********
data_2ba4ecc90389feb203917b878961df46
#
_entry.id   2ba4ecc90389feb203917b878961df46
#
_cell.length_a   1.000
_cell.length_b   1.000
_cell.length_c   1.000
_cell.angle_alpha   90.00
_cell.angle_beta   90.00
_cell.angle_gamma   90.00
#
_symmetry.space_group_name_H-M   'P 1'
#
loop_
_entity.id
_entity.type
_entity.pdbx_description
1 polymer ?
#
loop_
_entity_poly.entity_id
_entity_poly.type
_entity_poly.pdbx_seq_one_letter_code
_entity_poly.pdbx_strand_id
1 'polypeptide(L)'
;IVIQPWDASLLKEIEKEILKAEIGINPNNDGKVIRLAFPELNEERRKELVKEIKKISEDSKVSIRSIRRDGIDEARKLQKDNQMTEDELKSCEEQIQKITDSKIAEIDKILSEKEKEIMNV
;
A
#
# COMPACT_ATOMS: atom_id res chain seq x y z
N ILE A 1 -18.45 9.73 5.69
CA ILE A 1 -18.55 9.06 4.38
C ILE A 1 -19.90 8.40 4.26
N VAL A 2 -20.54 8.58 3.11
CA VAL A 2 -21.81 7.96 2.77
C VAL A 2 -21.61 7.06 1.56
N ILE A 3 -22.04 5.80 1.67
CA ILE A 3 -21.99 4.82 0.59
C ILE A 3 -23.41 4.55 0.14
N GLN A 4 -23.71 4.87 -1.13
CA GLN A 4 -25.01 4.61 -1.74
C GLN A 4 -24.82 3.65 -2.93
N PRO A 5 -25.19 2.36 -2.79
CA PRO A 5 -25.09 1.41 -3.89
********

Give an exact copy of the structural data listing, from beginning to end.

data_2ba4ecc90389feb203917b878961df46
#
_entry.id   2ba4ecc90389feb203917b878961df46
#
_cell.length_a   1.000
_cell.length_b   1.000
_cell.length_c   1.000
_cell.angle_alpha   90.00
_cell.angle_beta   90.00
_cell.angle_gamma   90.00
#
_symmetry.space_group_name_H-M   'P 1'
#
loop_
_entity.id
_entity.type
_entity.pdbx_description
1 polymer ?
#
loop_
_entity_poly.entity_id
_entity_poly.type
_entity_poly.pdbx_seq_one_letter_code
_entity_poly.pdbx_strand_id
1 'polypeptide(L)'
;IVIQPWDASLLKEIEKEILKAEIGINPNNDGKVIRLAFPELNEERRKELVKEIKKISEDSKVSIRSIRRDGIDEARKLQKDNQMTEDELKSCEEQIQKITDSKIAEIDKILSEKEKEIMNV
;
A
#
# COMPACT_ATOMS: atom_id res chain seq x y z
N ILE A 1 -18.45 9.73 5.69
CA ILE A 1 -18.55 9.06 4.38
C ILE A 1 -19.90 8.40 4.26
N VAL A 2 -20.54 8.58 3.11
CA VAL A 2 -21.81 7.96 2.77
C VAL A 2 -21.61 7.06 1.56
N ILE A 3 -22.04 5.80 1.67
CA ILE A 3 -21.99 4.82 0.59
C ILE A 3 -23.41 4.55 0.14
N GLN A 4 -23.71 4.87 -1.13
CA GLN A 4 -25.01 4.61 -1.74
C GLN A 4 -24.82 3.65 -2.93
N PRO A 5 -25.19 2.36 -2.79
CA PRO A 5 -25.09 1.41 -3.89